- Reference Teach your child swimming safety. You can help prevent a drowning accident by making sure your child knows how to behave while in and around water. If you have a swimming pool at home, make sure to Reference take safety measures. If you live near Reference irrigation canals, teach your child not to play in or near them.
- Reference Keep your child safe on the playground. Make sure all play equipment is safe, in good repair, and appropriate for your child's age. Closely supervise all young children while they are playing on any equipment.
Before your child visits an unfamiliar home, ask whether you need to be aware of any dangerous areas, weapons in the home, pets, or other safety issues. Also, it is always a good idea to see the household for yourself. Don't be afraid to voice any concerns you have about safety. You are ultimately responsible for protecting your child.
Choosing child care
Before enrolling your child in day care, evaluate the environment and talk with the care providers. Reference Ask questions about their safety guidelines. Identify any hazards and ask how they are handled. Inspect the food preparation area and ask how often it is cleaned and with what kinds of products. For more information, see the topic Reference Choosing Child Care.
Going along for the ride: Exercising caution
Many parents and caregivers want to share their favorite activities with their young children. This can help build common interests and appreciation for exercise and other pursuits. Be sure, however, to recognize the safety issues related to these activities. Remember that your child's comfort and safety are most important.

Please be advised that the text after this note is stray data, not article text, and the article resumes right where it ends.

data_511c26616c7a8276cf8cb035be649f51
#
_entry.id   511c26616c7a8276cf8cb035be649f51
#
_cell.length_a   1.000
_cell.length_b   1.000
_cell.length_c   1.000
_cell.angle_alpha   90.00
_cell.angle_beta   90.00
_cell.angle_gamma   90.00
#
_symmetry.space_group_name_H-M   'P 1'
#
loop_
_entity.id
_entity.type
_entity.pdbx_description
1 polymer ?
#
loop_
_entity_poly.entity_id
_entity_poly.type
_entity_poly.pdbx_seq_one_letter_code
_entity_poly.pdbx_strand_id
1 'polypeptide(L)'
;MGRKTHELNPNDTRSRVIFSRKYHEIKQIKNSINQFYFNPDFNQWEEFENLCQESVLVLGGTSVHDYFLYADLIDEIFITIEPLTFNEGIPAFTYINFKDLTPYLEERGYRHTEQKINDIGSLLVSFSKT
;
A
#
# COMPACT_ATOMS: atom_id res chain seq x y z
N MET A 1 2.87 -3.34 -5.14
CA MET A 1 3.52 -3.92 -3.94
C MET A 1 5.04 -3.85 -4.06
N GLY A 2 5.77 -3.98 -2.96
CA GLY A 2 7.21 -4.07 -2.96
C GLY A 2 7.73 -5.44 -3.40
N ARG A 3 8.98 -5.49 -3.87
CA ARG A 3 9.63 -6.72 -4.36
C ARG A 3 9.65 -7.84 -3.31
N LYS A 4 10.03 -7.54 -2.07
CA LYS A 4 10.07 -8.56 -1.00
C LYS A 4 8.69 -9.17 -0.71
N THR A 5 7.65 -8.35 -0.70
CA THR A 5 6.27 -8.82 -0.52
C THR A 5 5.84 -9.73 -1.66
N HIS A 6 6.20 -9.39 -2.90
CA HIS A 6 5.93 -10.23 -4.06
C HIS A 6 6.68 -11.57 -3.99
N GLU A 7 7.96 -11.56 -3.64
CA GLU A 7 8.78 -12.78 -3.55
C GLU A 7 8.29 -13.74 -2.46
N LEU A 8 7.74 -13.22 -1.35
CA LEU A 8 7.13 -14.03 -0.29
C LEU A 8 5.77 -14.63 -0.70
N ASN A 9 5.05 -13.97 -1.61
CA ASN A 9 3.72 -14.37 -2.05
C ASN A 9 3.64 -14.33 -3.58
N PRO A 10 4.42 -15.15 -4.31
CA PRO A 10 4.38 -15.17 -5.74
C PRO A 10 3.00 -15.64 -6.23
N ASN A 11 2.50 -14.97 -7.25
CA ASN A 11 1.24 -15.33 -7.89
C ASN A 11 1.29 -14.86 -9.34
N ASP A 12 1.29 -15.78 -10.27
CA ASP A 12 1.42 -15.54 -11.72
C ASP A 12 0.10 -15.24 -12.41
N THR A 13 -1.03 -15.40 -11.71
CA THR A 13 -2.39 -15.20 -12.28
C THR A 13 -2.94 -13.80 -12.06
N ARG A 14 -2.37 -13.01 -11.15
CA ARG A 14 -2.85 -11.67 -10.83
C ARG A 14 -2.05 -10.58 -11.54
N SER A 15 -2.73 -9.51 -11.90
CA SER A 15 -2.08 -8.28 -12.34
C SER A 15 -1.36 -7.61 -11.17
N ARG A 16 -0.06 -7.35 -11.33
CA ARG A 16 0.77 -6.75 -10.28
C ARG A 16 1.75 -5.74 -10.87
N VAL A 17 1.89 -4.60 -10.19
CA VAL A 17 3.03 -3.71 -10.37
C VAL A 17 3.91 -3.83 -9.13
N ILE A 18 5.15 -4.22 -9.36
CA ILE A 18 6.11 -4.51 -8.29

- Reference Keep your child safe in strollers and carts. Use the safety straps and follow the printed instructions. For example, signs on shopping carts usually advise against putting a child in the area reserved for shopping items.
- Reference Use extra caution when riding bikes and tricycles. Make sure you and your child always wear helmets and practice safe riding habits, such as avoiding busy streets. Bike only during daylight hours.
- If your child rides a scooter, watch him or her at all times. Don't let your child ride near traffic, and have him or her wear a helmet, knee pads, and elbow pads. Wait until your child is a little older before you teach skateboard safety. It's not safe for children younger than 5 to use skateboards.
- Reference Prevent sunburns by taking extra precautions, such as applying sunscreen and putting on a hat before going outdoors. Also, be careful your child does not develop Reference heat exhaustion from being out in warm temperatures. Small bodies can develop these problems much more quickly than adults. Do not keep your child out in warm weather for long periods. Keep water or other drinks on hand, and never leave your child alone in a car, even with the windows down. For more information, see the topics Reference Sunburn and Reference Heat-Related Illnesses.
- Reference Monitor air pollution when planning to take your child with you for outdoor activities. Children's lungs are especially sensitive to pollution. You can check your newspaper or local weather station for details about air pollution levels.
|By:||Reference Healthwise Staff||Last Revised: Reference March 21, 2011|
|Medical Review:||Reference Susan C. Kim, MD - Pediatrics
Reference Thomas Emmett Francoeur, MD, MDCM, CSPQ, FRCPC - Pediatrics